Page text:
Have a Leroy Anderson Christmas
Everyone has a favorite part of the Christmas season. For some, it’s canvassing the neighborhood, saying “Ooh,” and “Ahh,” at Christmas lights. For my grandmother, it’s “Rudolph the Red-Nosed Reindeer” on TV. But to me, the best part of the season is the music.
Although I’m not a music buff, I like listening to music (and whistling along). I’m an especial fan of instrumental music. I played trumpet in the Pinconning High School Symphonic Band, and played for two years in the “Pride of the North” marching band and concert band at Northern Michigan University.
I thoroughly enjoyed participating in my high school and collegiate music programs, and I look back on my band years fondly, especially during Christmastime, which was my favorite time of year to be a band member. We spent weeks preparing for holiday concerts, and let me tell you, being part of an ensemble performing traditional holiday tunes is an entirely different experience than listening to the Top 40’s newest wonder belt them out on the radio.
Both the Pinny band and the Pride had unofficial holiday tunes. Pinny’s was “A Christmas Festival” by Leroy Anderson. This song is a Pinconning band tradition. After I graduated, I spent a lot of time (and money) before I found a version recorded on CD similar to what we played every year. My mother played flute when she was in school, and when she and I were listening to the song last year on Christmas Eve, she confessed she can still hum along to the flutes’ part. I’m not surprised — I can whistle along with the trumpets’ part as well.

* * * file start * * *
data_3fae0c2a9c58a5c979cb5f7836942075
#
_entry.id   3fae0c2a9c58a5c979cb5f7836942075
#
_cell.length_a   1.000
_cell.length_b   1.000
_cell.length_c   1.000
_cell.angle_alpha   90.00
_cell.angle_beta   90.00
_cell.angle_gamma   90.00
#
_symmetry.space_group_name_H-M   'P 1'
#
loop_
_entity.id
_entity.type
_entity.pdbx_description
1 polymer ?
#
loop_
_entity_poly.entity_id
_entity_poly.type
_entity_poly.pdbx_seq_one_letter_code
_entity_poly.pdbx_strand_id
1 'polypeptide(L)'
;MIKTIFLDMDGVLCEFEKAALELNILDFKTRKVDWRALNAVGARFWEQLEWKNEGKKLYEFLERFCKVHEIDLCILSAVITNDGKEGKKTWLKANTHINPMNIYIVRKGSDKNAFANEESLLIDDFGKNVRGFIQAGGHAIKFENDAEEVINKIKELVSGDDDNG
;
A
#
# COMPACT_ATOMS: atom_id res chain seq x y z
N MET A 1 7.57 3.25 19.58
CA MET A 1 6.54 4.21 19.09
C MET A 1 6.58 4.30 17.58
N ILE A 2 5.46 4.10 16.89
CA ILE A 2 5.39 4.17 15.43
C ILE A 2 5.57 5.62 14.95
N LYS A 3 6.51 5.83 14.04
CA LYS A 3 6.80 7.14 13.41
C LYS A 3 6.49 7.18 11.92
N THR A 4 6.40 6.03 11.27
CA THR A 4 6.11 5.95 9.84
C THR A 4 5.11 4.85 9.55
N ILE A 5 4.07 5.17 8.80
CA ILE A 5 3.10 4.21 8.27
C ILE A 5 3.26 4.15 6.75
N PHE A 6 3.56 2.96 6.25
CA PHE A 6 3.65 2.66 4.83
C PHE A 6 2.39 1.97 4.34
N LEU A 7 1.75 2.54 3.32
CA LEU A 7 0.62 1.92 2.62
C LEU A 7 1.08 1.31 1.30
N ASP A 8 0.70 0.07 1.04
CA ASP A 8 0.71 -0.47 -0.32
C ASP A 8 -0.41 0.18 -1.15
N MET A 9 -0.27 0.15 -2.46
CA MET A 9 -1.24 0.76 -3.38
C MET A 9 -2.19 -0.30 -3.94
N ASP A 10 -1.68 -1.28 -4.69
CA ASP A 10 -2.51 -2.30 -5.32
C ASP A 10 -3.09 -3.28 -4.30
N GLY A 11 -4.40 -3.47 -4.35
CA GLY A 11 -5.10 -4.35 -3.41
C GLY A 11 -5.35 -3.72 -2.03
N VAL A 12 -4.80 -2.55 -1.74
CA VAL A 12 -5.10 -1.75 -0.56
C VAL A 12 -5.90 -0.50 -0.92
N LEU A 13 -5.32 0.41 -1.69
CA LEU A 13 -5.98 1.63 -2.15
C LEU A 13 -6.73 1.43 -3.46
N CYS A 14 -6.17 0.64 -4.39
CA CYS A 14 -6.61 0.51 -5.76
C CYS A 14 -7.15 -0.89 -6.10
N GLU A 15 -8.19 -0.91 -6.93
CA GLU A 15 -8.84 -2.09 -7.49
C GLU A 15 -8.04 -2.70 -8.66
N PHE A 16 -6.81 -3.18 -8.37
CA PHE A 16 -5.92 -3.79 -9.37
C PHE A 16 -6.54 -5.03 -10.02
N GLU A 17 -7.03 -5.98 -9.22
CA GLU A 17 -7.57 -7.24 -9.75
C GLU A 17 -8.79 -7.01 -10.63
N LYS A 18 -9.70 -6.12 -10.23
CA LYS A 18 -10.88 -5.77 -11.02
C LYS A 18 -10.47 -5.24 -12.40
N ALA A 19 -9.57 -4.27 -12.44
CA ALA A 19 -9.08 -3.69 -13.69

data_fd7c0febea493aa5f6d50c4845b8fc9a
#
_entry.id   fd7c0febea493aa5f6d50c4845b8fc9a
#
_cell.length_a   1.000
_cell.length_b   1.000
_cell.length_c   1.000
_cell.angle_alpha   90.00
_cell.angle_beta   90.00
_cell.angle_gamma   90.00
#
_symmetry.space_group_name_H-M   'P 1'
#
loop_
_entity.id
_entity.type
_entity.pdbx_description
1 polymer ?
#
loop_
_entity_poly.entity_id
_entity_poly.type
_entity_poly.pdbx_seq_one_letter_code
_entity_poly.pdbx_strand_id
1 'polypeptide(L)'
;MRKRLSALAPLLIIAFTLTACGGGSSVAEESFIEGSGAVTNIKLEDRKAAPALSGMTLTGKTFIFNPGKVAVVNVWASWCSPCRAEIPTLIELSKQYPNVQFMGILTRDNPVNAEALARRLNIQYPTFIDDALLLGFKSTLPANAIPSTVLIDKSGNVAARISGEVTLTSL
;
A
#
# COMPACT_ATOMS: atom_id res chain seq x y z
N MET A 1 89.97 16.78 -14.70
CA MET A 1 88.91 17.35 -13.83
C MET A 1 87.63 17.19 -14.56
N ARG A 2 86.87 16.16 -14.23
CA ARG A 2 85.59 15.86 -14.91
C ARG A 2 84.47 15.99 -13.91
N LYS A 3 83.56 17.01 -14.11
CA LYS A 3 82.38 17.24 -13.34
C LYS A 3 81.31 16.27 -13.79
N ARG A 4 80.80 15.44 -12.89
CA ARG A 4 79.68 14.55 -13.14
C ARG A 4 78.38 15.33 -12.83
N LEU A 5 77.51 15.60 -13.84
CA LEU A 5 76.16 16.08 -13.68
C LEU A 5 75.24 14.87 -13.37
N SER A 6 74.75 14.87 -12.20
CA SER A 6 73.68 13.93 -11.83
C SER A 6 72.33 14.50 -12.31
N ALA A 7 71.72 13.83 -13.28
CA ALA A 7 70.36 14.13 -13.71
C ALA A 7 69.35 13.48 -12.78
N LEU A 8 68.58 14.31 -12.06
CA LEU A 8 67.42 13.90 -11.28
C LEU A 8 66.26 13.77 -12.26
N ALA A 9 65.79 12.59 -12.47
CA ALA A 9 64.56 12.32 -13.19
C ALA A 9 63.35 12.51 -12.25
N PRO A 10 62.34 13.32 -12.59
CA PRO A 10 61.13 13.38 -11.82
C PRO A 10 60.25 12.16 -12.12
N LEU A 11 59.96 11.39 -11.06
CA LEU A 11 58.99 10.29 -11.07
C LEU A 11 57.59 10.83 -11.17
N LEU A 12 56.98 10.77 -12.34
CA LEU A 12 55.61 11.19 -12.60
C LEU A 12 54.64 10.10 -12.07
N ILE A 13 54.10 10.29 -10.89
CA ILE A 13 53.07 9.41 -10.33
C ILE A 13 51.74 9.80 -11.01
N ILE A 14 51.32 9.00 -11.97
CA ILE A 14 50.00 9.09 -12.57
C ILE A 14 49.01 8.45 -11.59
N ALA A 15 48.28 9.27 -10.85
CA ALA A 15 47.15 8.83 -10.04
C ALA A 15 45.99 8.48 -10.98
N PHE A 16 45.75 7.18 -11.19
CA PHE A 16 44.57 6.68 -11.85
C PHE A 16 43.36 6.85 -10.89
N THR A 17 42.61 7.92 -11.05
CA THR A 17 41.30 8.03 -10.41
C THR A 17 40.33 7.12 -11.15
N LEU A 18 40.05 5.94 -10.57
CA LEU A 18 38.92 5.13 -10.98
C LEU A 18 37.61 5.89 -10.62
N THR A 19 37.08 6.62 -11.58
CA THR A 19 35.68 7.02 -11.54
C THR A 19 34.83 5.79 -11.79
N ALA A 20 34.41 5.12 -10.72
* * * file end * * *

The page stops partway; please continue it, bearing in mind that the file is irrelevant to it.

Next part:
At Northern, the band favorite was “Sleigh Ride,” also arranged by Leroy Anderson. We played it at the holiday concert, and also at the winter commencement ceremony, where we provided background music as the crowd filed in and got settled around the Superior Dome. What I love about this version of the song is the jazzy breakdown in the middle, where (if you listen closely) you can hear the bass line playing the tune of “Let’s Go Blue,” from the University of Michigan. It’s a fun mix of the traditional and the hip, and reminds me of the big band music made famous by Glen Miller.
Although I have yet to hear “A Christmas Festival” on the radio, I hear “Sleigh Ride” all the time, and each time it comes on, I have to make an effort to stop smiling so I can whistle along. (It’s nigh impossible to whistle while you’re smiling.)
These songs remind me how much I enjoy this time of year; and especially, they remind me how much I enjoyed holiday concerts. To sit onstage with my trumpet in hand, surrounded on all sides by people intent on making the music of Christmas come alive and brightening the season for everyone in the audience... that was a great feeling. That was fellowship and goodwill, pure and simple.
And at heart, isn’t that what Christmas is all about?